What do you feel when you read this passage? What did you notice about the interaction between Violet and Xaden? Do you see how Violet immediately feels a physical attraction to Xaden but then slowly pieces together who he is and how powerful he seems to be? And how Xaden does not kill Violet the second he sets eyes on her? 

Without understanding the vulnerability, desire, and resistance that exists for both Violet and Xaden, it would be hard to write a scene like this—and to evoke these thoughts and feelings in the characters and readers.

Now, let’s look at Violet’s other semi-love interest, Dain Aetos. We can do the exact same exercise to understand their chemistry (and sometimes lack thereof).

Case Study: Violet Sorrengail and Dain Aetos

  • Vulnerability: Dain knows about Violet’s disability because he grew up with her. He also knows that she’s been training for the Scribe Quadrant and therefore assumes she’s not qualified to be a Rider. Violet believes she needs protection and allows Dain to provide it, despite jeopardizing his place amongst the riders.
  • Desire: Dain is attractive and very familiar to Violet. Plus, it’s clear he wants to keep her safe. Violet is a reminder of home for Dain. She’s pretty and makes him feel strong and important.
  • Resistance: Dain is Violet’s superior, which makes a romantic relationship off-limits. But more importantly, Violet is growing and changing, yet Dain’s words and actions try to hold her back. Plus, her feelings for Xaden are growing.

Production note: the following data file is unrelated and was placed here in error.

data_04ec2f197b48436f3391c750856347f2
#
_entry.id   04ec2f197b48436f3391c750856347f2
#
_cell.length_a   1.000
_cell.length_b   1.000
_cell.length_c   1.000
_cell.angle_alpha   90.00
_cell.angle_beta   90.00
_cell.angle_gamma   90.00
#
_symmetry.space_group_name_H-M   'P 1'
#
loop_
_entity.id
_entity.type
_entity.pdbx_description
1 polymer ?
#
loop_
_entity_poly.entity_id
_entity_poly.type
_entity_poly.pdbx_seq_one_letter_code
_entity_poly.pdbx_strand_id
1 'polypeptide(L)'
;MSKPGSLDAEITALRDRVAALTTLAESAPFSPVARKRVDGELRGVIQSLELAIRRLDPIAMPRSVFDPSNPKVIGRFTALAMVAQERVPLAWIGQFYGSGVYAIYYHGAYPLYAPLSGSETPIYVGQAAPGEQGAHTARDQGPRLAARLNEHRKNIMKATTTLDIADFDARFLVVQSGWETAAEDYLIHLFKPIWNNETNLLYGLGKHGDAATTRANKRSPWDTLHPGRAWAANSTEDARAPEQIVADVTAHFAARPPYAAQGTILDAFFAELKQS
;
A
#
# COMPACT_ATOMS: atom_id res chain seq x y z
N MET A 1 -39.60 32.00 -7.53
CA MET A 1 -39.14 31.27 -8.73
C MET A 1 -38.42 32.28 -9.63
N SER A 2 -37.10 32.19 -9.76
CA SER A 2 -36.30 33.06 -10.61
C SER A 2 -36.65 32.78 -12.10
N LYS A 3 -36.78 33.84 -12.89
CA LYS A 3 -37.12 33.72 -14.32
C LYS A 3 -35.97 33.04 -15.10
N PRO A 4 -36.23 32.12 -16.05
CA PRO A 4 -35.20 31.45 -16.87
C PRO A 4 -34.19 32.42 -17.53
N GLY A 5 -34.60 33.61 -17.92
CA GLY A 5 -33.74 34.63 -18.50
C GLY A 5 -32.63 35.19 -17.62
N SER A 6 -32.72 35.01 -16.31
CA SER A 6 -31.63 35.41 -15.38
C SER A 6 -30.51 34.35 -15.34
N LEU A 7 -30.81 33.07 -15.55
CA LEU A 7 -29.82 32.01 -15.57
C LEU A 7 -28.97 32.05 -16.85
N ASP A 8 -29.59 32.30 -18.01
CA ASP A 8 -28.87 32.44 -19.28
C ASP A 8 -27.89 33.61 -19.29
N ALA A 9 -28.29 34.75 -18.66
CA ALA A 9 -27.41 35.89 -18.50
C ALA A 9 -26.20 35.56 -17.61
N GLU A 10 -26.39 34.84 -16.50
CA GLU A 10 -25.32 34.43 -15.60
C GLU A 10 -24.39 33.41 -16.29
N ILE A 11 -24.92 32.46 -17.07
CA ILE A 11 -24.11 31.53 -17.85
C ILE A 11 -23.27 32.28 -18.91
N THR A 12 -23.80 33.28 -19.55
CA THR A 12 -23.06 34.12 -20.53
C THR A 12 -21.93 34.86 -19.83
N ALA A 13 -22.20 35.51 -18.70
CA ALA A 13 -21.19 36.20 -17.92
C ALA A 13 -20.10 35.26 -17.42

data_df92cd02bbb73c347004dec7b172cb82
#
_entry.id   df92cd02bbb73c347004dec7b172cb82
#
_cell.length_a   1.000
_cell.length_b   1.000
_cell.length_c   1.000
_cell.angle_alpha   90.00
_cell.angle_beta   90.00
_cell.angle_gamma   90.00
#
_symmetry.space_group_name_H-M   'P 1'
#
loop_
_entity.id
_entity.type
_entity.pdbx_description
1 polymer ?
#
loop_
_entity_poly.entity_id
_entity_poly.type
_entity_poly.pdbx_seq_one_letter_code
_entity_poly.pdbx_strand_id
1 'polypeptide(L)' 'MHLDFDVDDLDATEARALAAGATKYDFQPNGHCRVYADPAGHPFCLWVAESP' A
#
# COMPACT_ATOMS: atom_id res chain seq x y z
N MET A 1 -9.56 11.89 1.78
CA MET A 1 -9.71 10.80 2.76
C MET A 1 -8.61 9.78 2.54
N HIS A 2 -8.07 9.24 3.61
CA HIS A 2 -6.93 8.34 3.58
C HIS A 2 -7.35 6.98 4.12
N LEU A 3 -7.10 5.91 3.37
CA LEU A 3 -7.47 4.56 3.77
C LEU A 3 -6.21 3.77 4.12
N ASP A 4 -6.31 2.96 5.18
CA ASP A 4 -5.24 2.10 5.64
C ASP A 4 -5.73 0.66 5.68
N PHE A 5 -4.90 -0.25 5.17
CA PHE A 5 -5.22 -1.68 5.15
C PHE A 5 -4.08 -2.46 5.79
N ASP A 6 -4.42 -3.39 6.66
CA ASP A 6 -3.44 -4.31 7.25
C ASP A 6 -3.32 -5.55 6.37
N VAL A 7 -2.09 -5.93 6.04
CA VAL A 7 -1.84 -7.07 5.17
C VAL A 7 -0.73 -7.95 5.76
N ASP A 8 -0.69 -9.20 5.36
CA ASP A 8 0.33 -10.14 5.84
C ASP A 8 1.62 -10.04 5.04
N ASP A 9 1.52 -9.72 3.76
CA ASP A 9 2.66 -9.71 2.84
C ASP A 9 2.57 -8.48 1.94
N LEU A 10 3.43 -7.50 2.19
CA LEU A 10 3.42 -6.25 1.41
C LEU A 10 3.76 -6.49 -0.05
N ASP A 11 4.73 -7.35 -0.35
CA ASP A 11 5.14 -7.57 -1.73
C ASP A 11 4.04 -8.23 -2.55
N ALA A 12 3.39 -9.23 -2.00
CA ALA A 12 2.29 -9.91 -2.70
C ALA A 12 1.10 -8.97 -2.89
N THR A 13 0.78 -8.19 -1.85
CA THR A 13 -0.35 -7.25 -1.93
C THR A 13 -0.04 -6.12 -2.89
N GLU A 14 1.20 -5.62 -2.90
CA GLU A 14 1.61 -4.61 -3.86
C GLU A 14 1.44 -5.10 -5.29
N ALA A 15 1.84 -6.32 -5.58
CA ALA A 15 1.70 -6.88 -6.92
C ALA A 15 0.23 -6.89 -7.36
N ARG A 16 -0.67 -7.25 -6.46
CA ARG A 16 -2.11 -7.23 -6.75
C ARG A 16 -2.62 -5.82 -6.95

Given all of that, consider this passage from Fourth Wing by Rebecca Yarros:

“I stare at Dain, at the scar that defines his jaw and the hard set of his eyes that are familiar and yet not.

“What?” he asks. The voices around us grow louder, and there are more footsteps coming and going.

“You bonded a dragon. You have powers I don’t even know about. You open doors with magic. You’re a squad leader.” I say the sentences slowly, hoping they’ll sink in, that I’ll truly grasp how much he’s changed. “It’s just hard to wrap my head around you still being… Dain.”

“I’m still me.” His posture softens, and he lifts the short sleeve of his tunic, revealing the relic of a red dragon on his shoulder. “I just have this now. And as for the powers, Cath channels a pretty significant amount of magic compared to some of the other dragons, but I’m nowhere near adept at it yet. I haven’t changed that much. As for lesser magic powered through the bond of my relic, I can do the typical stuff like open doors, crank up my speed, and power ink pens instead of using those inconvenient quills.”

What do you feel when you read this passage? What did you notice about the interaction between Violet and Dain? Do you see how Violet is keyed in on certain aspects of his physical appearance—the scar that defines his jaw and the hard set of his eyes that are familiar and yet not? And how Violet seems to be a little bit in awe of her best friend now that he’s a dragon rider? And how Dain works hard to reassure her he’s still the same Dain she had a crush on before he left?

Without understanding the vulnerability, desire, and resistance that exists for both Violet and Dain, it would be hard to evoke these thoughts and feelings in the reader.

Now, you might be wondering… Can chemistry exist in non-romantic relationships?

And the answer is YES! It can and it should. But ut you might need to be a little “loose” with the formula—for example, maybe there’s very little to no resistance (or the reason one or both characters are “resisting” comes down to a preference, not a need).